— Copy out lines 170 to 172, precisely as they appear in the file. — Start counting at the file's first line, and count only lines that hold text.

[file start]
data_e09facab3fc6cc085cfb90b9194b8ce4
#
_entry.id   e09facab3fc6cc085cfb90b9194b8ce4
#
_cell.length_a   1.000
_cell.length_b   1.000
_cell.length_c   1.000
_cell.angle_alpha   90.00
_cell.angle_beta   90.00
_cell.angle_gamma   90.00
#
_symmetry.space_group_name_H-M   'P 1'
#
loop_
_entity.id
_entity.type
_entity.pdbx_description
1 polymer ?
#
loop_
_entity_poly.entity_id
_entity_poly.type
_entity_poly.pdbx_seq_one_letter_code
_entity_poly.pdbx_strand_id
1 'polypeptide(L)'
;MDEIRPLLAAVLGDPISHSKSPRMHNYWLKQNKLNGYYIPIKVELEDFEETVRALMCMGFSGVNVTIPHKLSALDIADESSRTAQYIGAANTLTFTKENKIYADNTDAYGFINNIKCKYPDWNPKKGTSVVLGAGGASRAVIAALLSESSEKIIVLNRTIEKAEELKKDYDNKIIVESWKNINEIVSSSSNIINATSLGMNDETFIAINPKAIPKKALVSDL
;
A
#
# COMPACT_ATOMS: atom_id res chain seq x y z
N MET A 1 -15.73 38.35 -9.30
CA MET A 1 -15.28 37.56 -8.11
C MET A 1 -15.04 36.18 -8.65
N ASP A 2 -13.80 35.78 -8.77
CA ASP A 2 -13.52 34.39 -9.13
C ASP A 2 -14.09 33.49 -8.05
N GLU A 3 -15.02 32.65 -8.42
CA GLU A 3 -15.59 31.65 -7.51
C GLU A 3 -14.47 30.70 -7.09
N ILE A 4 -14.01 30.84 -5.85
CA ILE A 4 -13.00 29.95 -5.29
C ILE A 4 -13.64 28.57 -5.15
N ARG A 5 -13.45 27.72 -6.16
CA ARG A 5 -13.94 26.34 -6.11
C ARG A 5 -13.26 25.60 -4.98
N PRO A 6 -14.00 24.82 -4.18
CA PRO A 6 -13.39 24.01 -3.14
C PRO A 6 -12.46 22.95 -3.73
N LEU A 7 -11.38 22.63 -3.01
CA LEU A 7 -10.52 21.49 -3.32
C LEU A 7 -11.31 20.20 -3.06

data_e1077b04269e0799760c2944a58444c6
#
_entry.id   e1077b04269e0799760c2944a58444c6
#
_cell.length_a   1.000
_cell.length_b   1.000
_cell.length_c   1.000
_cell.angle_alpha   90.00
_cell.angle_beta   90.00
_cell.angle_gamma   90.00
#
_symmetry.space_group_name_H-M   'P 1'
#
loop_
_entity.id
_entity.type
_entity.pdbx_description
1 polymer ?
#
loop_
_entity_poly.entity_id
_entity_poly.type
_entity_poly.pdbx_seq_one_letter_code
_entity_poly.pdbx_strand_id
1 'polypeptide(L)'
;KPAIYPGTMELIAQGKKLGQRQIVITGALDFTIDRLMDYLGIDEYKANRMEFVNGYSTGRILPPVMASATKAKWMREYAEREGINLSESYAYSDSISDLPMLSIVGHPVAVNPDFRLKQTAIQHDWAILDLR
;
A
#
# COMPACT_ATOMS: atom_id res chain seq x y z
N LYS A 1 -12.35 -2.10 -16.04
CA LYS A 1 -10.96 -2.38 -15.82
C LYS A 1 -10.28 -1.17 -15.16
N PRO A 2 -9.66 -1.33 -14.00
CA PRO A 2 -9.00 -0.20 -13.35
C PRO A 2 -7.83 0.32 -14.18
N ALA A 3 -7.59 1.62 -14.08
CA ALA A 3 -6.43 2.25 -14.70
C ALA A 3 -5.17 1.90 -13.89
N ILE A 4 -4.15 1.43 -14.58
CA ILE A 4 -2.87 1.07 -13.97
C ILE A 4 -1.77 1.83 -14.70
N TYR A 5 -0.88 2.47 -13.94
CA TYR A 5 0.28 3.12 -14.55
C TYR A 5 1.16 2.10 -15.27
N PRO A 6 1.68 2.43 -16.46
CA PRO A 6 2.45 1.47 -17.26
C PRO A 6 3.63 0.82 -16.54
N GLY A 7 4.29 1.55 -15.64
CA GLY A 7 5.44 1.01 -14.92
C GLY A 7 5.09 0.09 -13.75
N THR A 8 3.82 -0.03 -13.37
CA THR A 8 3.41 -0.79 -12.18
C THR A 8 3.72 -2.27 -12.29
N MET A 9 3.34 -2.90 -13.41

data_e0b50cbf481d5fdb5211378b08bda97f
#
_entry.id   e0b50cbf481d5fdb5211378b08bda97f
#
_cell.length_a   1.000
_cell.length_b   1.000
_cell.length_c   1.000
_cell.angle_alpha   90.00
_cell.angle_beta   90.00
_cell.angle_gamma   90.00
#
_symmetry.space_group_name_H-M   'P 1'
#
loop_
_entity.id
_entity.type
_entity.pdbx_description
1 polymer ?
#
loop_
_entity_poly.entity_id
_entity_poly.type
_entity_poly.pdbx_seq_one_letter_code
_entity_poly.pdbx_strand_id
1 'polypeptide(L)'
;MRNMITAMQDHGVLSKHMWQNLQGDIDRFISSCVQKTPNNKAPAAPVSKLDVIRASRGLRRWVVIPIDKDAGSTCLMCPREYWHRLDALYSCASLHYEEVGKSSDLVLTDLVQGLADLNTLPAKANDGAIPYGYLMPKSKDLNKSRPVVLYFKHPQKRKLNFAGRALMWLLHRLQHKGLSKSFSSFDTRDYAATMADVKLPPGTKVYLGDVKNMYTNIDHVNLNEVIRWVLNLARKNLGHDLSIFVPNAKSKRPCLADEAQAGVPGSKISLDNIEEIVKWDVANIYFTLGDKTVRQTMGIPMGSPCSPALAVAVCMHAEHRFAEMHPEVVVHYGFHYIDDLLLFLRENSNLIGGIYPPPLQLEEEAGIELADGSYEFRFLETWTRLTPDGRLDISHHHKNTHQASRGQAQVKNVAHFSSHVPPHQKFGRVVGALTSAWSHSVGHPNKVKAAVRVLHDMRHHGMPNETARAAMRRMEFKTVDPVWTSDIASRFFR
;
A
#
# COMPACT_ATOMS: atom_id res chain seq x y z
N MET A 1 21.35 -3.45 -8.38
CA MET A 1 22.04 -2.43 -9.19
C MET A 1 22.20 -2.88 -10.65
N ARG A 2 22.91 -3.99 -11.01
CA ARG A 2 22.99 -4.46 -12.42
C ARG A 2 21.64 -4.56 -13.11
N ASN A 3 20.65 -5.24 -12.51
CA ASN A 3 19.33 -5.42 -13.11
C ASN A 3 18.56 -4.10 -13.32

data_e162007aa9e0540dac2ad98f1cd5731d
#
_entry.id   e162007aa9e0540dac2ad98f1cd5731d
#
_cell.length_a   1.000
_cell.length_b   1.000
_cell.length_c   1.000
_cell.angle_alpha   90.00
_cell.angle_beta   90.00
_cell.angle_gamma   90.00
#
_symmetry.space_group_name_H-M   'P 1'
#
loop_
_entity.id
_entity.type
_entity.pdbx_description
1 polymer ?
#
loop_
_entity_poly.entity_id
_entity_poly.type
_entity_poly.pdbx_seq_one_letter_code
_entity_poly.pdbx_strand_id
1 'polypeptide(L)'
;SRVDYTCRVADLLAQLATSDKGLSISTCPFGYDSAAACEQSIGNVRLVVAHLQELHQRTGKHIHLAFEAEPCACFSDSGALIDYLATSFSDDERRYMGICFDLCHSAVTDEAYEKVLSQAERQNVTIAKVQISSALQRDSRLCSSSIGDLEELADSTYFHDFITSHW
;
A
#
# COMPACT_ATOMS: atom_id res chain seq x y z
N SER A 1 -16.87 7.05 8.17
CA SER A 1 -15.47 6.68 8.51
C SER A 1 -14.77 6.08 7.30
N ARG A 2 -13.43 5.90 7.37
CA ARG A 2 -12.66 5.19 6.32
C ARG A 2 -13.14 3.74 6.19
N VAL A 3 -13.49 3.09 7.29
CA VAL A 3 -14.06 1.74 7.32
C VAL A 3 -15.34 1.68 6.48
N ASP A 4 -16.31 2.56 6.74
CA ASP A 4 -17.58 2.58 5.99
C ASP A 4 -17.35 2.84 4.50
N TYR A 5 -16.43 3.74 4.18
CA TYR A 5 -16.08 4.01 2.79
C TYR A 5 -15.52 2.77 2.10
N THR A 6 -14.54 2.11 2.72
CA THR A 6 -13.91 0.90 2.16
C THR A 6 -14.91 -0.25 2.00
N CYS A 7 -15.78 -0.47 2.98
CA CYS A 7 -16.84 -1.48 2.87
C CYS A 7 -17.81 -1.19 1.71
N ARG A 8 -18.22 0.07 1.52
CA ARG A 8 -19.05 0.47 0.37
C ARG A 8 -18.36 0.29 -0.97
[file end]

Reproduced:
1 'polypeptide(L)'
;SRVDYTCRVADLLAQLATSDKGLSISTCPFGYDSAAACEQSIGNVRLVVAHLQELHQRTGKHIHLAFEAEPCACFSDSGALIDYLATSFSDDERRYMGICFDLCHSAVTDEAYEKVLSQAERQNVTIAKVQISSALQRDSRLCSSSIGDLEELADSTYFHDFITSHW
;